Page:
Led by Dr Frank Jotzo, Director of the Centre for Climate Economics and Policy in the Australian National University (ANU) Crawford School, the study traced the causes of the spike in global carbon emissions during 2010.
The study results state that it was due to a combination of unusual factors and is likely to be one-off.
Dr Jotzo said that contributing factors included the quick growth of the economy in 2010, relatively low fossil fuel prices, fiscal stimulus spending on energy-intensive activities such as construction, and a slight shift in the global mix of energy sources towards higher-carbon sources.
“The 2010 emissions surge was exceptional,” he said. “It is likely that global emissions growth slowed in 2011 and the fragile condition of the world economy suggests moderate emissions growth for 2012 as well.”Article continues below…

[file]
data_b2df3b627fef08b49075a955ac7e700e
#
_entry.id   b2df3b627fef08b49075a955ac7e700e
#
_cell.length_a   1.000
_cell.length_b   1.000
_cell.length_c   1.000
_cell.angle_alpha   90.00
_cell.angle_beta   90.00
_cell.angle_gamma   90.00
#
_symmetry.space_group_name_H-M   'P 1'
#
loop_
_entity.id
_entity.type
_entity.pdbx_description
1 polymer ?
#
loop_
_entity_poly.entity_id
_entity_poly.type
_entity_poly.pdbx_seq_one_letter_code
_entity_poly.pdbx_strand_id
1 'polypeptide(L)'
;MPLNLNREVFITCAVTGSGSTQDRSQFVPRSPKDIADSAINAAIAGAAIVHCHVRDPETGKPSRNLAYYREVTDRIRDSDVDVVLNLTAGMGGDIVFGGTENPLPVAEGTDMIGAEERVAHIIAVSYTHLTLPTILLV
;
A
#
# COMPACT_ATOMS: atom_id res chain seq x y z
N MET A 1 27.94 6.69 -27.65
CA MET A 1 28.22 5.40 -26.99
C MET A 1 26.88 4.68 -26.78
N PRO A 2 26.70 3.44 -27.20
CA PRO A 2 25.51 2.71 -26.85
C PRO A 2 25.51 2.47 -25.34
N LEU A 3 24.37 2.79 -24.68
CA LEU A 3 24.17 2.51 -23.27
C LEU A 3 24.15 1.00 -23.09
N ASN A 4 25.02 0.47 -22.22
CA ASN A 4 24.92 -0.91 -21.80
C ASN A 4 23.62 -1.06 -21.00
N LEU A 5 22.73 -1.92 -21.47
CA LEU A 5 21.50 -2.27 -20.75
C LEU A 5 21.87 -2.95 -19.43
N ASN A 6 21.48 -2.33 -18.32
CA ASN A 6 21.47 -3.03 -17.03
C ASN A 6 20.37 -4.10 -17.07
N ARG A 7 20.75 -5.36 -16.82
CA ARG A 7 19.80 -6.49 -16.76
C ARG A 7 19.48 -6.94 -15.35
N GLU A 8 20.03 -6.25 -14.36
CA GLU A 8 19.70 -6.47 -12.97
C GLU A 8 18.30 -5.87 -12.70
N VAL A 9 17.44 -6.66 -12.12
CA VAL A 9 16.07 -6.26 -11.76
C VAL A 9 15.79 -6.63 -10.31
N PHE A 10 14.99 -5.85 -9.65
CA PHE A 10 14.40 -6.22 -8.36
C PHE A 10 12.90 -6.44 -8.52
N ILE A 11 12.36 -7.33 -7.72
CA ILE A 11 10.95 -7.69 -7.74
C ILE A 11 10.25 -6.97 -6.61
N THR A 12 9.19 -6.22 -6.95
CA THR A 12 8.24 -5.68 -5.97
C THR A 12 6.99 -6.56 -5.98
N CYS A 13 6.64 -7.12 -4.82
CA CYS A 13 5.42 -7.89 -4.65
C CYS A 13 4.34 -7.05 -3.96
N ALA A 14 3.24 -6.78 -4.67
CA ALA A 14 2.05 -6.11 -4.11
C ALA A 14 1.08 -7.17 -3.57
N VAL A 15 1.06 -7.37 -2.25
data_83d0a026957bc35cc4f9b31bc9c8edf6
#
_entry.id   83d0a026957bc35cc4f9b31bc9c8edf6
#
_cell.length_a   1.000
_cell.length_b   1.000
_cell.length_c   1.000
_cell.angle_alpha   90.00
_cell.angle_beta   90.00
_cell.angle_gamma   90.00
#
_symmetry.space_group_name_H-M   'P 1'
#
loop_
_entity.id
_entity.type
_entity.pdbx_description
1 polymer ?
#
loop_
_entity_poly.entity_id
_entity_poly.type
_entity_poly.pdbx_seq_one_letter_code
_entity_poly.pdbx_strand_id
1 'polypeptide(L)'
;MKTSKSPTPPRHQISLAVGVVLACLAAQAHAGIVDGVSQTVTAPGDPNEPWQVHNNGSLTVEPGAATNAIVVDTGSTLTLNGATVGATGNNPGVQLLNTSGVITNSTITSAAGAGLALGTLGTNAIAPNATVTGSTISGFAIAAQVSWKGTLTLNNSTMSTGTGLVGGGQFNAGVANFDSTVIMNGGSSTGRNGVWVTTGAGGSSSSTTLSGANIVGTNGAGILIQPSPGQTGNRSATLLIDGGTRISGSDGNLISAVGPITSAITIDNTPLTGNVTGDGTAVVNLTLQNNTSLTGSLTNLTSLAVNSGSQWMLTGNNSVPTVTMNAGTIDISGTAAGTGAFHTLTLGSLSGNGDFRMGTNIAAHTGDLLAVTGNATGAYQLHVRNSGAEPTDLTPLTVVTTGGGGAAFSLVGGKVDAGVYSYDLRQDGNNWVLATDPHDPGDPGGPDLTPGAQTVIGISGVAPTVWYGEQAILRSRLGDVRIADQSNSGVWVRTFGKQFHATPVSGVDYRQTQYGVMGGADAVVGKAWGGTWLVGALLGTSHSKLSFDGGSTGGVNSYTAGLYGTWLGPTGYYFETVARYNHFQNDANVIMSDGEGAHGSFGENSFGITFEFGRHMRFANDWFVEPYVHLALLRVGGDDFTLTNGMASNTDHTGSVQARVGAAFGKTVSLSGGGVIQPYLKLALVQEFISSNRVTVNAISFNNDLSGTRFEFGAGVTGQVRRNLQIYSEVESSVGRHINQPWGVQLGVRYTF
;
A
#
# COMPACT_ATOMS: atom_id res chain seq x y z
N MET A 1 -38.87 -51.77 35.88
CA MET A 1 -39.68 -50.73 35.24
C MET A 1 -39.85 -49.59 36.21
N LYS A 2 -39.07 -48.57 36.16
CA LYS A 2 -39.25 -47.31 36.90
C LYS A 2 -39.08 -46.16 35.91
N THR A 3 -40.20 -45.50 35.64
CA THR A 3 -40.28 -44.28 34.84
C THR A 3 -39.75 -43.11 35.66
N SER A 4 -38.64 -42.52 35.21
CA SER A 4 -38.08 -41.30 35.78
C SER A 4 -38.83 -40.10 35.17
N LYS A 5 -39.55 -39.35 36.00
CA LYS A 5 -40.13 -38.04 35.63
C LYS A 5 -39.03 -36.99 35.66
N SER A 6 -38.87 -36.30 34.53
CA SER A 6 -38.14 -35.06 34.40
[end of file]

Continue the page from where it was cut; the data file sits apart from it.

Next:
Dr Paul Burke, a co-author of the study and an energy economist at ANU, added that 2010 saw a rare occurrence of energy demand outpacing world economic output as the world rebounded from the global financial crisis.
The researchers also found that, while it has continued on an upward trend, global carbon emission growth will probably slow in years to come.
“Thanks to policy efforts to improve energy efficiency and shift to lower-carbon energy supply, combined with greater availability of natural gas and falling costs of renewable energy technologies, we can expect slower emissions growth,” said Dr Jotzo.